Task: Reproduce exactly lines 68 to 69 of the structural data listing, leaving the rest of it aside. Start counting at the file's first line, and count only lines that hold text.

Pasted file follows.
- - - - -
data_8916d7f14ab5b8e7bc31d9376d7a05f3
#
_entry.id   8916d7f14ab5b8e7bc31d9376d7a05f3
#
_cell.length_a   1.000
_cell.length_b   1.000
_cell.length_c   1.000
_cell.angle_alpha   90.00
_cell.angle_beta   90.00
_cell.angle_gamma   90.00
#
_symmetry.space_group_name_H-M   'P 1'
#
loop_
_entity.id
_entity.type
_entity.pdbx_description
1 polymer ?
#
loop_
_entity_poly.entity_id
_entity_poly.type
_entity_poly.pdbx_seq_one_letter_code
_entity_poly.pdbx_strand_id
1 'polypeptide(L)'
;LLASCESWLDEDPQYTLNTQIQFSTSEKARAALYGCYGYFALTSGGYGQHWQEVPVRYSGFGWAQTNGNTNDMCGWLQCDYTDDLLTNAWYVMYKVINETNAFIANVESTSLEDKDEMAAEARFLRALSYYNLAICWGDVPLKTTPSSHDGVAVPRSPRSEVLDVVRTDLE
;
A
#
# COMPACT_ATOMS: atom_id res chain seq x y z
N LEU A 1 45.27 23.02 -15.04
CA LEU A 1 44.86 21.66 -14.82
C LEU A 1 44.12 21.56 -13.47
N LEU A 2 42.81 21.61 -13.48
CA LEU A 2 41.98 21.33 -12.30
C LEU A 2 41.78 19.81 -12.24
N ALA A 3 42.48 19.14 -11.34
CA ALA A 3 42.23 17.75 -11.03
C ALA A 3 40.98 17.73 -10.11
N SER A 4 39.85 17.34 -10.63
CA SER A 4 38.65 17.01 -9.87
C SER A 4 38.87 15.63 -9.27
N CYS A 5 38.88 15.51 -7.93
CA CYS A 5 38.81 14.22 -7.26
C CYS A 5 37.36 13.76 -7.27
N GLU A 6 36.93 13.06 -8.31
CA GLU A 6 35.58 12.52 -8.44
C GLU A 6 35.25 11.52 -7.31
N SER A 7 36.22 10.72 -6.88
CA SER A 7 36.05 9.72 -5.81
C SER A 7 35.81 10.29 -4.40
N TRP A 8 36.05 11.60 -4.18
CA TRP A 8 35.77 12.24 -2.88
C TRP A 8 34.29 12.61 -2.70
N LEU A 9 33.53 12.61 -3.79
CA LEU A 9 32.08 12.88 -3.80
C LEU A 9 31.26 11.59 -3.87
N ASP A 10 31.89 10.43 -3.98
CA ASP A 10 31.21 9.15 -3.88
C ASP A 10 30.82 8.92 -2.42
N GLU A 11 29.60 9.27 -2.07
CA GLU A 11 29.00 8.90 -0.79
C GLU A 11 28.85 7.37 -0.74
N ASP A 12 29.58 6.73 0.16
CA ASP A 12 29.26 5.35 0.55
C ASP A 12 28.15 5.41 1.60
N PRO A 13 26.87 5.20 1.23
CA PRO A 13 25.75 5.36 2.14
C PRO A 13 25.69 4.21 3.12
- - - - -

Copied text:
CA PRO A 13 25.75 5.36 2.14
C PRO A 13 25.69 4.21 3.12